I find that one of the most important features of a malloc library to debug memory usage.
glibc has these functions (like malloc_info()) -- they are very bugged in that they return wrong results, but after patching them to be correct, they are super useful.
https://sourceware.org/bugzilla/show_bug.cgi?id=24026 - "malloc_info() returns wrong numbers"
https://sourceware.org/bugzilla/show_bug.cgi?id=21556 - "malloc_stats printing size_t fields as unsigned int"
If you're interested in this topic:
After finding one bug after the other due to 32-bit integer overflow in malloc.c, I just searched for "unsigned int" in that file for fun, and 30 seconds later found what I consider a security vulnerability in realloc():
In certain situations, if you realloc() e.g. 32G + 5 bytes (reallocs this large can happen in large programs e.g. for data analysis), it'll copy only 5 bytes, and leave the rest as memory garbage.
That experience taught me that open source code being old doesn't mean anybody ever read it.
It describes only the kernel-userspace parts of memory usage. For example, malloc fragmentation is not inspectable in it.
(If you enable the mallopt() setting that turns each malloc() into a separate mmap(), then it tells you a lot, but that is not a default setting.)
At least the same architecture of allocated chunks management.
As always the thing to do is build and run your own workload and see the results.
Even something as simple as a bunch of threads doing malloc-free in a loop will drop performance of a lot of allocators to the floor, due to some sort of central locking or excessive cache thrashing. This is typically solved by adding per-thread block pools, free lists or some such.
If you go further down the rabbit hole, there's a case when blocks are allocated in one thread and freed in another, your very typical producer-consumer setup. This too further complicates things with the pool/freelist setup and requires periodic rebalancing of freelists and pools.
So once all this is accommodated, a well-tuned allocator inevitably converges to a model with central slabs/pools/freelists and per-thread caches of the same, which are periodically flushed into the former. Then it all comes down to routine code optimization to make fastpaths fast, through lock-free data structures, some clever tricks and what not.
In other words, it's always nice to read through someone's allocator code, but in the end this is a very well-explored area and there's basically a single stable point once all common scenarios are considered.
- it looks like it avoids atomics on common cases of malloc and free. That’s a big deal and not all malloc a accomplish that.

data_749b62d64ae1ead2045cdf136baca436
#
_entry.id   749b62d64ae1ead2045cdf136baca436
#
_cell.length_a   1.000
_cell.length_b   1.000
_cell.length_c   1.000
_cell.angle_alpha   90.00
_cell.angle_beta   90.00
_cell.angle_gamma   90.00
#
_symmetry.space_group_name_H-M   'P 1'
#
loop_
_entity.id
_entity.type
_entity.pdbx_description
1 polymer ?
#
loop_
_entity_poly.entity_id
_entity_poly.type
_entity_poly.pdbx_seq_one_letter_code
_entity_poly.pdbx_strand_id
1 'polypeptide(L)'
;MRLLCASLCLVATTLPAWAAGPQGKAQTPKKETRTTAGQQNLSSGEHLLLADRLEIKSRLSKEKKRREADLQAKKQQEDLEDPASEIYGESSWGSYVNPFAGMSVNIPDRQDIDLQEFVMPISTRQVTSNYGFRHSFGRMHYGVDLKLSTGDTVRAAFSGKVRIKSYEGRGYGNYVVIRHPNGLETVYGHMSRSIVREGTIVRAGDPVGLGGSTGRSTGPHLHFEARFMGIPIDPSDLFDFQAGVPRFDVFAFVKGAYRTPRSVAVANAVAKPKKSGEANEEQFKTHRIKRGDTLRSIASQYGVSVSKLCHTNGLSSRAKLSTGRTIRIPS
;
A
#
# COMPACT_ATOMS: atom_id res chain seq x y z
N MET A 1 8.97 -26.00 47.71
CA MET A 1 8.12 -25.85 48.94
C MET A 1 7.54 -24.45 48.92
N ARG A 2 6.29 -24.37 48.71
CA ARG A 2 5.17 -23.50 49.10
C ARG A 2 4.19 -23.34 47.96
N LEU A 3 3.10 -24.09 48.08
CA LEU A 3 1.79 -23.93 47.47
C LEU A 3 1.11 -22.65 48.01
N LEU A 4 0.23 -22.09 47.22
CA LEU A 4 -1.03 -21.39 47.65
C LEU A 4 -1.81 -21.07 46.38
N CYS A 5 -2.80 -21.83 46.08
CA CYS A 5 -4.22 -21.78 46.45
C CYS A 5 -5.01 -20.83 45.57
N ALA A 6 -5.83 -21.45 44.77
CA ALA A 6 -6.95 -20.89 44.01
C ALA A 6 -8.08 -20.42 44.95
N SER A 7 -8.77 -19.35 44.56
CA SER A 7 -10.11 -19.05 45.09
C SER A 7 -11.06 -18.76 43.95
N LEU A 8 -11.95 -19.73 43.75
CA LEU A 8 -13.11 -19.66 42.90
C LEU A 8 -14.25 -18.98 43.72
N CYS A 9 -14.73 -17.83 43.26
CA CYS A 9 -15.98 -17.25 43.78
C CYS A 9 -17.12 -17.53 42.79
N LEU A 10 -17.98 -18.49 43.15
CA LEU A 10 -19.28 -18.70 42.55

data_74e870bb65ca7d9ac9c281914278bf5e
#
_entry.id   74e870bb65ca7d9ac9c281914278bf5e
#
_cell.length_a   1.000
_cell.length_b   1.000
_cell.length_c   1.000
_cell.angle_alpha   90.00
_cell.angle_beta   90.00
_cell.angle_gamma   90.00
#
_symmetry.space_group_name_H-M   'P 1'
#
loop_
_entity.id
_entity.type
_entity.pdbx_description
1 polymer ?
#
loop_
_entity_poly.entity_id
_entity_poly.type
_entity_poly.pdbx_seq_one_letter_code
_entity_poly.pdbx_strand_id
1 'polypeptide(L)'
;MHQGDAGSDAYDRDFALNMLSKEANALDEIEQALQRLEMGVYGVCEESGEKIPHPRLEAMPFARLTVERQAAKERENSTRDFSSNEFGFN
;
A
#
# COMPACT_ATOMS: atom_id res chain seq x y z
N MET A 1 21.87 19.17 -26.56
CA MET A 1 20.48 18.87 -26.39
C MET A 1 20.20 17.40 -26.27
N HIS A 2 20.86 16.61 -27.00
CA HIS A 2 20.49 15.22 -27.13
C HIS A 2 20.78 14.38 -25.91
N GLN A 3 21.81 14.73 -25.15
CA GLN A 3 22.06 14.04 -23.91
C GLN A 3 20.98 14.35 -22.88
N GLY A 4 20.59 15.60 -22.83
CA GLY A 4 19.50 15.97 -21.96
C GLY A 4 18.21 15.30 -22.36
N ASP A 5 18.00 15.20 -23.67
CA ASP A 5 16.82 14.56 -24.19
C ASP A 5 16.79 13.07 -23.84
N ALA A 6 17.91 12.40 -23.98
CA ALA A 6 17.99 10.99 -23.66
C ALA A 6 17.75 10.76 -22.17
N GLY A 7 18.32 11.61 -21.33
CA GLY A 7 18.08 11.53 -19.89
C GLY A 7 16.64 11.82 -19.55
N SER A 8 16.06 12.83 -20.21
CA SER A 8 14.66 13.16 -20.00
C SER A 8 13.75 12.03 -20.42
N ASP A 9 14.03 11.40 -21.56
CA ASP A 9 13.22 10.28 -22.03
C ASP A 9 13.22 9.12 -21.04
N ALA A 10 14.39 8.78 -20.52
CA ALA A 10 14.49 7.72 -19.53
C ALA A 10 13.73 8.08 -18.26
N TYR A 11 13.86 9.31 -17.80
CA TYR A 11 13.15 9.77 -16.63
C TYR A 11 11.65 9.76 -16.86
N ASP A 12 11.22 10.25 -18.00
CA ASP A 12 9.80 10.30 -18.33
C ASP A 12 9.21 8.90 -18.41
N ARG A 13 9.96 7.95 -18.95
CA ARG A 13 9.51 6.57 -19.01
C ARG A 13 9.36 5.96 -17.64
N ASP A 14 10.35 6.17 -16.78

- it looks like it has cleverness specifically for the case that one thread frees an object into another thread’s heap. It seems like this case was given some special consideration - in particular avoiding the need for the thread that owns the heap to stop or synchronize at the moment that happens even though that thread is non-atomically allocating and freeing in that same heap.
So, it’s always easy to sound smart by saying that a field is well explored - but it looks like this thing actually has some cool new ideas in it.
Many mallocs implementations try to avoid one cache per thread because it can waste a huge amount of memory in applications with thousands of threads opting for per cpu pools or similar solutions. These solutions help with contention but still require atomics (unless using something like restartable sequences).
It is a trade-off, but for applications that use one thread per cpu, completely private free lists can branch win of course.
Obviously this would introduce additional creative ways in which to mess up memory management, but at least theoretically it seems like it ought to be doable. When I tried to search for information on the topic just now, I found only a few items about using multiple allocators in C++ that involved the STL and templates, but nothing about low level code or best practices.
Also, you want to make sure that the mallocs can share free pages with each other directly. Otherwise you will likely het higher peak memory overhead or worse perf or both.
"The larson server workload allocates and frees objects between many threads. Larson and Krishnan  observe this behavior (which they call bleeding) in actual server applications, and the benchmark simulates this. Here, mimalloc is more than 2.5× faster than tcmalloc and jemalloc due to the object migration between different threads. This is a difficult benchmark for other allocators too where mimalloc is still 48% faster than the next fastest (snmalloc)."
 I suppose there's a digression to be had here about allocation being trivial and RAII-style deallocation not really being deterministic, but...